Avoiding Sexual Harassment Claims Post-Christmas Party
Christmas parties are a great opportunity for staff to bond and let their hair down. When they go well, they improve employee engagement and most people like to be part of a fun workplace. However, excessive alcohol consumption means that people lose their inhibitions and can lead to serious allegations about unwanted behaviour.
The #MeToo campaign and the publicity surrounding it has enabled individuals to come forward and speak out about unwanted behaviour, which is a positive step.
Last year, our firm dealt with the aftermath of Christmas parties and we saw a huge influx of sexual harassment claims. The most serious allegations involved sexual assault where the police were involved. This was extremely distressing to both the employees concerned and the owners and managers of these companies.
These companies learnt the hard way about the consequences of not regulating their employees’ or directors’ behaviour.
The majority of these cases involve women making complaints against men, but this isn’t always the case. We have dealt with complaints by young black men about sexual harassment by older white women.
We would encourage employers to take a few precautions to make sure their Christmas party is a positive experience for everyone. These include:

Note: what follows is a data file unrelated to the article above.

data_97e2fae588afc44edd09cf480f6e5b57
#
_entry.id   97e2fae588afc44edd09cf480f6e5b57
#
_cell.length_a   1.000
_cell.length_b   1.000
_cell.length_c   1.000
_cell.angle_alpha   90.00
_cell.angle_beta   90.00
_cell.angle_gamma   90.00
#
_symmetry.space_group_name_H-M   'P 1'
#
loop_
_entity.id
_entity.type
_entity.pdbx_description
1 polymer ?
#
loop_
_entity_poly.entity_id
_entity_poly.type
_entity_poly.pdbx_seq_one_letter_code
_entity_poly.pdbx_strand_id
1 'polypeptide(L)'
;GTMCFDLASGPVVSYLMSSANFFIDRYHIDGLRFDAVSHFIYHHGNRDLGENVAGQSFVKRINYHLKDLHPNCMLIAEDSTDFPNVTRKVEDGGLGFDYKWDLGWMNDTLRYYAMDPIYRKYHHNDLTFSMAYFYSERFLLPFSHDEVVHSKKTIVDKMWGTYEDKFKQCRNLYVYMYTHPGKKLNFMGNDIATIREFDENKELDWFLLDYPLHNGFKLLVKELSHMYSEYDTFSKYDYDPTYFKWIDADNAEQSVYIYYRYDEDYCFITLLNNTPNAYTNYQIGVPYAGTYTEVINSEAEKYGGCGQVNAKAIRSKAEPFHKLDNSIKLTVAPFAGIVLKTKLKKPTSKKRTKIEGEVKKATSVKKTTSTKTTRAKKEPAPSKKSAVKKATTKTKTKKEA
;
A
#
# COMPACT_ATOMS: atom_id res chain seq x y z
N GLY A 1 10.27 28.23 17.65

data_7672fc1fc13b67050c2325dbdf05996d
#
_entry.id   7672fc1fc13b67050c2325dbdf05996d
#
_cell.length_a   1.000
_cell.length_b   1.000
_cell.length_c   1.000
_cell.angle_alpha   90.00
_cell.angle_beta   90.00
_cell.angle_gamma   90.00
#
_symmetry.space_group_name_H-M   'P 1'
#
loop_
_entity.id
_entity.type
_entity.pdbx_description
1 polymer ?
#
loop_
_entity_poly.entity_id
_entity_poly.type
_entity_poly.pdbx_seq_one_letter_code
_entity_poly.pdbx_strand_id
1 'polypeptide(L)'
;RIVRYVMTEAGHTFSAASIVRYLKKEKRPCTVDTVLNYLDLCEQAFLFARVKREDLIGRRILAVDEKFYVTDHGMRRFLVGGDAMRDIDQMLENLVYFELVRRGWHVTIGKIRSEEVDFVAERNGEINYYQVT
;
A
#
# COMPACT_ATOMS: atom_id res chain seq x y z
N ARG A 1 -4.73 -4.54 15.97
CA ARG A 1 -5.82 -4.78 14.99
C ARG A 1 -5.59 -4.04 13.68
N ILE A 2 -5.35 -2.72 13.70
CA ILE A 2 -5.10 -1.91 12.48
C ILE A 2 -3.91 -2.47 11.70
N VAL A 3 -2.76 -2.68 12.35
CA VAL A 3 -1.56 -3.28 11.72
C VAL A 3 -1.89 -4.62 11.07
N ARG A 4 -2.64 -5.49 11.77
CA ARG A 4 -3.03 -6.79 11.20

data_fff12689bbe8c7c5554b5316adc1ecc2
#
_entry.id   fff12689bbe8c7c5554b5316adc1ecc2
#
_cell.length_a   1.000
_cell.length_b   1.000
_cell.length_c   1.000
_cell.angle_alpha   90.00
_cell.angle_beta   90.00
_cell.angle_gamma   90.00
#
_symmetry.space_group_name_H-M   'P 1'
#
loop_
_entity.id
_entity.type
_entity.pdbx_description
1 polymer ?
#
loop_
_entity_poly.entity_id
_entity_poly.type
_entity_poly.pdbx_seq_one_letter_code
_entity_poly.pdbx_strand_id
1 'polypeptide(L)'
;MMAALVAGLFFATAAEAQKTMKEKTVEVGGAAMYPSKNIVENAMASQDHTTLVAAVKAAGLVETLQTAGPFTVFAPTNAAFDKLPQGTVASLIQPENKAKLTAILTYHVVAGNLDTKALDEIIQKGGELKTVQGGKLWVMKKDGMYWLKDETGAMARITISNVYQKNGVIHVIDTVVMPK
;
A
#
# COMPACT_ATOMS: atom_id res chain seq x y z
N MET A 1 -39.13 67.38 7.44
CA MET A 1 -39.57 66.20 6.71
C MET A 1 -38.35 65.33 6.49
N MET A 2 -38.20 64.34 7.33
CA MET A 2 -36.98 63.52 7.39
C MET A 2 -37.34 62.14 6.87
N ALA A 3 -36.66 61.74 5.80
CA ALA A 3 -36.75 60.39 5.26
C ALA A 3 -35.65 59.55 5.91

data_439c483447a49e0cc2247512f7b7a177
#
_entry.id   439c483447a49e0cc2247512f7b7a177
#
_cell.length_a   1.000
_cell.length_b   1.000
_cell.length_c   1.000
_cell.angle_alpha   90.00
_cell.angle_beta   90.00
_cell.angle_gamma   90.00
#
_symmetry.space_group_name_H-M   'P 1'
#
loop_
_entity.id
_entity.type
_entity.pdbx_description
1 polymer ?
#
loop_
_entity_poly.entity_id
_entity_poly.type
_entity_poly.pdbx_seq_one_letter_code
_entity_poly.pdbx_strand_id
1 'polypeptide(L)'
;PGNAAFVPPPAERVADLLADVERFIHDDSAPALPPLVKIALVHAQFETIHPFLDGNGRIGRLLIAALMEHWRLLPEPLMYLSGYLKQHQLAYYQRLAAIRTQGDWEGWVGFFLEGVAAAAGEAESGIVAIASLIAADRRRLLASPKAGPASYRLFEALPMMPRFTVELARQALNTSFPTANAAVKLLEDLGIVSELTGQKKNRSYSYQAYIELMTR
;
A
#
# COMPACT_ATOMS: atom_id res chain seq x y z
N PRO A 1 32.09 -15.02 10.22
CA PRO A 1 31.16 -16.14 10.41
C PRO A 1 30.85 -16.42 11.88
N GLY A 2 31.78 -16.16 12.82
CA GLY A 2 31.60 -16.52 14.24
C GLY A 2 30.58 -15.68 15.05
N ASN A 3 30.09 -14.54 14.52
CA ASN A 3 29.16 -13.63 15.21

- Making sure your organisation has a substance misuse policy which covers both drugs and alcohol. Employers should share this policy with all staff and give appropriate reminders before the office party.
- Including a sexual harassment policy in your handbook and making sure that your employees are aware of this and your commitment to preventing sexual harassment in the workplace.
- Being mindful of accommodating different religious views by talking to all staff.
- Considering the amount of free alcohol you want to provide to each employee and providing soft drinks as an alternatives.
- Providing clear guidance to your employees regarding acceptable standards of a behaviour, both in and out of the office.
- Ensuring that employees understand the difference between banter and behaviour that could infringe the dignity of another person present.
- Asking trusted members of staff to monitor and curb the behaviour of those in attendance.
- Checking staff can get home safely and hiring transport or paying for and arranging taxis if necessary.
- Knowing when to take action or pick up on any issues.
Many employers do not realise that even the out-of-office Christmas party can result in them being held legally responsible for their employees’ actions. We hope our tips are helpful so your Christmas party does not result in any negative repercussions.
To find out more about preventing sexual harassment in the workplace at any time of the year, contact our specialist Employment Law team at Martin Searle Solicitors on 01273 609911, or email email@example.com.